In one of the more spectacular failures of government policy in the history of California, electricity blackouts lasting days or even weeks have been imposed on millions of utility customers. One Caltrans official in the Bay Area told reporters that this is the “new normal” for wildfire prevention in the era of climate change.
Actually, the power blackouts in California are caused by laws, policies, regulatory decisions and court rulings.
Maybe you’ve noticed that only the customers of investor-owned utilities such as Pacific Gas & Electric and Southern California Edison are affected, while customers of municipal utilities, like LADWP, are experiencing business as usual.
The reason for this is an obscure legal principle called “inverse condemnation.” In its simplest terms, it means privately owned utilities in California that have been given the right to run power lines through private property are held to “strict liability” for damage that is caused by their equipment, even if they are not negligent. That means the companies are on the hook for the full cost of wildfire damage if the fire was started by even one spark from their power lines in a hot, dry windstorm.
Up until one particular day in the fall of 2017, the investor-owned utilities routinely received approval from the California Public Utilities Commission to recover such costs by adding relatively small monthly charges to the bills of their customers over a period of years.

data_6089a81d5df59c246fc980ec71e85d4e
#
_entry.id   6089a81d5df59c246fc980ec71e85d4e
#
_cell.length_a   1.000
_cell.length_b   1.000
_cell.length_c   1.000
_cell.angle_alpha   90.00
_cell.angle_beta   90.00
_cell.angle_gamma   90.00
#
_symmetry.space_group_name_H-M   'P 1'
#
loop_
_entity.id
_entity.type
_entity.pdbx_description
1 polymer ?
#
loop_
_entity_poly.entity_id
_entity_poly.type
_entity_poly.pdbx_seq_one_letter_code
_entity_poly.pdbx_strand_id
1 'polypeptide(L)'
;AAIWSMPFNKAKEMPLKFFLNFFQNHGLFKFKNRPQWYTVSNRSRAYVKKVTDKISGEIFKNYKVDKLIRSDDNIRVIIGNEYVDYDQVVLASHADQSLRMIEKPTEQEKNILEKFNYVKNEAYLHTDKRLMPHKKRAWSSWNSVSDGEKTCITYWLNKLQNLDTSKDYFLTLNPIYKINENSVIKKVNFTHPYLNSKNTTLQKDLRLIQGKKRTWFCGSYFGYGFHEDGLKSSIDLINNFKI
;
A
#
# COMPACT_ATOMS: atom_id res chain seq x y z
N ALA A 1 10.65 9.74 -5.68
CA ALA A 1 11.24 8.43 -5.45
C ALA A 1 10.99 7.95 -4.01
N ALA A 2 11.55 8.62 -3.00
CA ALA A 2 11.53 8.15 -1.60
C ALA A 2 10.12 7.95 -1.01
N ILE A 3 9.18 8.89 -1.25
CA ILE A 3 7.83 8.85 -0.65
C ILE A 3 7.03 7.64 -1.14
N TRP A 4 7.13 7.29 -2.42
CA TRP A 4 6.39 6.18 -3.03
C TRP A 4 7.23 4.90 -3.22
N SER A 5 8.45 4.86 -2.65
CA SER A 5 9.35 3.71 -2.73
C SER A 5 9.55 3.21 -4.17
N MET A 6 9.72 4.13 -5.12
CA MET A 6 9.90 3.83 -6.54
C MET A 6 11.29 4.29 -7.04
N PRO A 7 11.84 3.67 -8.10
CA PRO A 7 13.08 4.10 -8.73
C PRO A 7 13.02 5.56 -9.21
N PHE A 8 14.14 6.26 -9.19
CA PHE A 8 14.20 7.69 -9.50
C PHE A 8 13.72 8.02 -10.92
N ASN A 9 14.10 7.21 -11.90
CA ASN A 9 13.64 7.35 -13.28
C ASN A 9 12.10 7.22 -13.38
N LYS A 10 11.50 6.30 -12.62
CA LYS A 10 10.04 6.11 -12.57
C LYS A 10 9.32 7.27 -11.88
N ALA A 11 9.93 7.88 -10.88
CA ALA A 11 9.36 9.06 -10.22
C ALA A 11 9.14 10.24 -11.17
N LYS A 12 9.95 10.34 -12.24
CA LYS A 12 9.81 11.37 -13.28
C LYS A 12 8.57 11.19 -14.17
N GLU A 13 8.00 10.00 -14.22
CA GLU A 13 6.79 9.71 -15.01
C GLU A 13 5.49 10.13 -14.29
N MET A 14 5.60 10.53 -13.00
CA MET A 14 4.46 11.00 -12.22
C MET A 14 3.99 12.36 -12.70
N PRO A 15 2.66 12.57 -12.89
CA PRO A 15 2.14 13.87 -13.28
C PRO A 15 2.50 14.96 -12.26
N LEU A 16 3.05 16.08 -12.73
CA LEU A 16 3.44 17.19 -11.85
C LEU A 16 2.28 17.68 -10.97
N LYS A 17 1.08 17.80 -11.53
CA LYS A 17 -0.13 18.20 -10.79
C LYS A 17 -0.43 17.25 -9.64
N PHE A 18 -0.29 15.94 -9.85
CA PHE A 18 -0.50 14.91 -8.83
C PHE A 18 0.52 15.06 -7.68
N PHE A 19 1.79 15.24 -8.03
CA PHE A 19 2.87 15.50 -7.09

But on that day in 2017, as fires burned in Northern California, the CPUC shocked the markets by turning down a request from San Diego Gas & Electric to recover $379 million in uninsured costs for damages from three particularly severe wildfires in 2007. The company had asked for permission to charge customers an average of $1.67 per month for six years.
The consequences of that decision can’t be overstated. Consider it from the utilities’ point of view: if insurance coverage is limited and rate increases are limited, but liability is unlimited, a wildfire has the potential to bankrupt the companies overnight.
And, as it happens, a few months after the CPUC ruled against SDG&E, Pacific Gas & Electric went into bankruptcy.
“So what,” you may be thinking, “let the investors take the hit.” But lawmakers in Sacramento couldn’t do that because of the demands made by the state for a transformation to renewable energy. That’s expensive, and if nobody will buy the stocks and bonds of investor-owned utilities, the prospects for the transformation will be as dim as the lawmakers.
So a wildfire liability bill was crafted that pleased no one. Assembly Bill 1054, signed by Gov. Gavin Newsom in July, allows cost recovery from ratepayers if utilities meet safety certification requirements and act “reasonably,” and it created a $21 billion state wildfire fund paid for by ratepayers and utility companies equally. The law has been challenged in a federal lawsuit by San Diego attorney Michael Aguirre on behalf of a PG&E ratepayer, and it may not survive legal scrutiny.
That leaves the state’s three large investor-owned utilities — PG&E, SDG&E and Southern California Edison — potentially on the hook for unlimited damages from any wildfire that is started by their equipment, even if there’s no negligence and the fire occurred because of hot, dry conditions and high winds.